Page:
Invoking the public interest in planning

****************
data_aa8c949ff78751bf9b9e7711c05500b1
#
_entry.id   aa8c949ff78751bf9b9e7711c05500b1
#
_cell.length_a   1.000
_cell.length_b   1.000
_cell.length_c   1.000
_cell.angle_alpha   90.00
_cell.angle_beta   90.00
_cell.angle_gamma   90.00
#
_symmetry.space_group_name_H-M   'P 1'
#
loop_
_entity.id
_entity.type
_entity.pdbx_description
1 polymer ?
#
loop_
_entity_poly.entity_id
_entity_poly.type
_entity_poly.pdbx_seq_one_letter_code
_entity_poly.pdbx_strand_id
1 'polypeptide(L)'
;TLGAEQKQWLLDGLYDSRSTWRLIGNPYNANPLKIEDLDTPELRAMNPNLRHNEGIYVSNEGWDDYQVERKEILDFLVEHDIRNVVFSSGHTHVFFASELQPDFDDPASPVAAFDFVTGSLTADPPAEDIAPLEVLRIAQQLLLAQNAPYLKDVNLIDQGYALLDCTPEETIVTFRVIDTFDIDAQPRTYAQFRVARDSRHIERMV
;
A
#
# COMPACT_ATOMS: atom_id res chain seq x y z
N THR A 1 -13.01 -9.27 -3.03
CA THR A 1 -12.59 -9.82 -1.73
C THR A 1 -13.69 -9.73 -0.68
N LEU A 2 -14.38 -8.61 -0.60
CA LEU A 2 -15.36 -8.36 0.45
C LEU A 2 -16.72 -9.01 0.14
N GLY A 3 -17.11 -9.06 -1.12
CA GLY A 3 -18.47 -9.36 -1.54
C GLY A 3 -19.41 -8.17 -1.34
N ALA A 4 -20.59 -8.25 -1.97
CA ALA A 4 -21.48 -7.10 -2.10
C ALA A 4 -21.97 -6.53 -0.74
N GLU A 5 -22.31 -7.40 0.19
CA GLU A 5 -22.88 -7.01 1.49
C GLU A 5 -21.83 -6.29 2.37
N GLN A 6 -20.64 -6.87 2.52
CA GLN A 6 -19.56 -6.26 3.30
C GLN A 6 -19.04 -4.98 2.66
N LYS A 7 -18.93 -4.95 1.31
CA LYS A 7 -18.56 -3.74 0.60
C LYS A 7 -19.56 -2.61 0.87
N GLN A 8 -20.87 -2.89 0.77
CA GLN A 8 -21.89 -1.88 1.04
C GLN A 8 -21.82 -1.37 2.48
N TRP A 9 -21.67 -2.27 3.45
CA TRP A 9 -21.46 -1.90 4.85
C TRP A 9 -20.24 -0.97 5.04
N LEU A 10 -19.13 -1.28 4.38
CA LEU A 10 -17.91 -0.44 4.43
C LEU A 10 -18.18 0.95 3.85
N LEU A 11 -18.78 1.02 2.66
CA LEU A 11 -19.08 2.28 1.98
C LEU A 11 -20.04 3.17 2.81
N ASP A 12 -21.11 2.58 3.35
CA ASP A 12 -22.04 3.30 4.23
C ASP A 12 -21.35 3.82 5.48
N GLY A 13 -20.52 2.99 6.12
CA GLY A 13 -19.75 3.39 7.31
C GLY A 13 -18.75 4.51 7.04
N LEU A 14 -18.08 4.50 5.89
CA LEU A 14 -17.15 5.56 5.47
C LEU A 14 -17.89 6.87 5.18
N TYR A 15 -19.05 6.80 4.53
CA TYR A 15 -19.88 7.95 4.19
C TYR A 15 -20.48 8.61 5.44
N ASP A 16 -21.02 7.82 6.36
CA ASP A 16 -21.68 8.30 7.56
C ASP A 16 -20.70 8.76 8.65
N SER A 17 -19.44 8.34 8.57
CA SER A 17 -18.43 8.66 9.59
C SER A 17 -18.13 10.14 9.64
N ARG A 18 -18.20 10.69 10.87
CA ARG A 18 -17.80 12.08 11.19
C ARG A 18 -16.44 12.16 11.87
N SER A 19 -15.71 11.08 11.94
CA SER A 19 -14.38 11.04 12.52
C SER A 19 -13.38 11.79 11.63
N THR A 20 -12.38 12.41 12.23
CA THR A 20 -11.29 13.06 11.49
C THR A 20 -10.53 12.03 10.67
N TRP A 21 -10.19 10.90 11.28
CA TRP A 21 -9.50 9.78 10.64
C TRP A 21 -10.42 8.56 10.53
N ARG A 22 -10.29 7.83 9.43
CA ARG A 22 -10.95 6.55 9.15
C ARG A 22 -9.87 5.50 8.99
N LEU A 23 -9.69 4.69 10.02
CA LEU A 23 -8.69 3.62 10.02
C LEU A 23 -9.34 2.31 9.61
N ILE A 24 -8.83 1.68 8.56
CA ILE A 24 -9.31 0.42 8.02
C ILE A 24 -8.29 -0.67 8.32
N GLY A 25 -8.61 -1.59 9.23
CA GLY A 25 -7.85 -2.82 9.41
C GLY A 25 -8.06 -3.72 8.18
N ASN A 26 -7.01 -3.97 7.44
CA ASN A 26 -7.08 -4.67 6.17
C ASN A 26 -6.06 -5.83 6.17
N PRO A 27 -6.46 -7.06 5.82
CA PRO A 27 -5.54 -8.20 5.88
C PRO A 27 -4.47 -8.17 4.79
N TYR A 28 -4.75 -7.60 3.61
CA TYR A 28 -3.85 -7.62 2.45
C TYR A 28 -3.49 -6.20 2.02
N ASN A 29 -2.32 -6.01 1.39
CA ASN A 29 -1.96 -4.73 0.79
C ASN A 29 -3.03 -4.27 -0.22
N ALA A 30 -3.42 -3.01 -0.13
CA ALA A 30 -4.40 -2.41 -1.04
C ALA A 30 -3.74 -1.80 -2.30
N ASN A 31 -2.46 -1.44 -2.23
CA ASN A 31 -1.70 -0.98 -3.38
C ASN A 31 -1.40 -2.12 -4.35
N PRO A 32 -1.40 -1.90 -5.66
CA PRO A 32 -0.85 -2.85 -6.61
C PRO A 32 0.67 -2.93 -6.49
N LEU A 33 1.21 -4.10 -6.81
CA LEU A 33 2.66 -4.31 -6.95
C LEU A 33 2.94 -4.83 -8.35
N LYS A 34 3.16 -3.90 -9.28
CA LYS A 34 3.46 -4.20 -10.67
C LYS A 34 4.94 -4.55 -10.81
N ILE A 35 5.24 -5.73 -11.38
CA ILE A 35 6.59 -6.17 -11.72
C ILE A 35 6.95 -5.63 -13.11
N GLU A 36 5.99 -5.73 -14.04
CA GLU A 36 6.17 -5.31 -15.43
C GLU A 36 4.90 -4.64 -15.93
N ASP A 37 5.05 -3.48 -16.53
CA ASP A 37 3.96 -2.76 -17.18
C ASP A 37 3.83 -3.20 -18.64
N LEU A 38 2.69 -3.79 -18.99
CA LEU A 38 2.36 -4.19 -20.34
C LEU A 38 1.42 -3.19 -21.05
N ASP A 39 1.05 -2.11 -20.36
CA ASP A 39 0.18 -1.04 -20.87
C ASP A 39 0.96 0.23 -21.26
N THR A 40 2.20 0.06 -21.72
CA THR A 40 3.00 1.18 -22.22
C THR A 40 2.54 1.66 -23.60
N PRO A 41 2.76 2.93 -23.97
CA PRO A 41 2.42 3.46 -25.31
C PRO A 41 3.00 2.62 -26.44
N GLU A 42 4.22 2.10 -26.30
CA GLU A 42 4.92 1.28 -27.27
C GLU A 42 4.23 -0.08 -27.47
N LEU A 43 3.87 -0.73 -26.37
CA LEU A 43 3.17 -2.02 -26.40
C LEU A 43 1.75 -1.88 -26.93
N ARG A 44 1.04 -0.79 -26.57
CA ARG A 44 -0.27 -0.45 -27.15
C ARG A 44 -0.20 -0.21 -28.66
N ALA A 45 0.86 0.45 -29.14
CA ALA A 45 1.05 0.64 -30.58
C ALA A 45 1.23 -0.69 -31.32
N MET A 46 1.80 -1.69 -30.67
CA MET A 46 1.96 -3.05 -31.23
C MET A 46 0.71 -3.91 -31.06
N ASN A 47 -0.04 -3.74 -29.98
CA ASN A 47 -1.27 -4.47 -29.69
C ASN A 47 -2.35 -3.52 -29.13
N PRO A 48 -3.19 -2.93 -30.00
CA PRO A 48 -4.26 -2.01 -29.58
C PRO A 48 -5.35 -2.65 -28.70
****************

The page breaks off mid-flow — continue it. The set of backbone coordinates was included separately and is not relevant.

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The value to planning of the concept of the public interest is in question due to its lack of an agreed operational meaning (Campbell and Marshall 2002, Moroni 2006). This research identifies those aspects of the concept that are agreed on by discourses about the concept of the public interest found within the planning and property development sphere in New South Wales, Australia. It then identifies practices relevant to determining the public interest that are compatible with those areas of agreement and finally proposes and evaluates procedures for determining the substantive content of the public interest in any specific context. Different research methods are employed at different stages of the research. The discourses are identified using Q Method, where practitioners rate statements about the concept of the public interest and a form of factor analysis is applied to those ratings. The ratings are also used to identify areas of agreement among the discourses. The proposed procedures are evaluated and refined using a Delphi process to structure discussion among practitioners who are experienced in determining the substance of the public interest. By m!nimising reliance on contentious issues in the proposed procedures, emphasis can move away from procedural arguments to the important work of exploring the substance of the public interest. That is, the procedures act as a modus vivendi, a practical arrangement between those whose views differ, which by-passes areas of difficulty for . the sake of a contingency (in this case, progressing their claims about the public interest, and more broadly, developing collective understanding what serves the public interest). The proposed procedures are outcomes-focused (consequentialist) but deal with the weaknesses of traditional utilitarian approaches by including common interests as well as individual interests, using qualitative evaluation processes that address the problems of value incommensurability, and allowing for the consideration of distributional effects. The procedures also allow for the inclusions of private interests where it is in the public interest to do so (the Wood-Robinson principle), thus ensuring that individual rights are taken into account.
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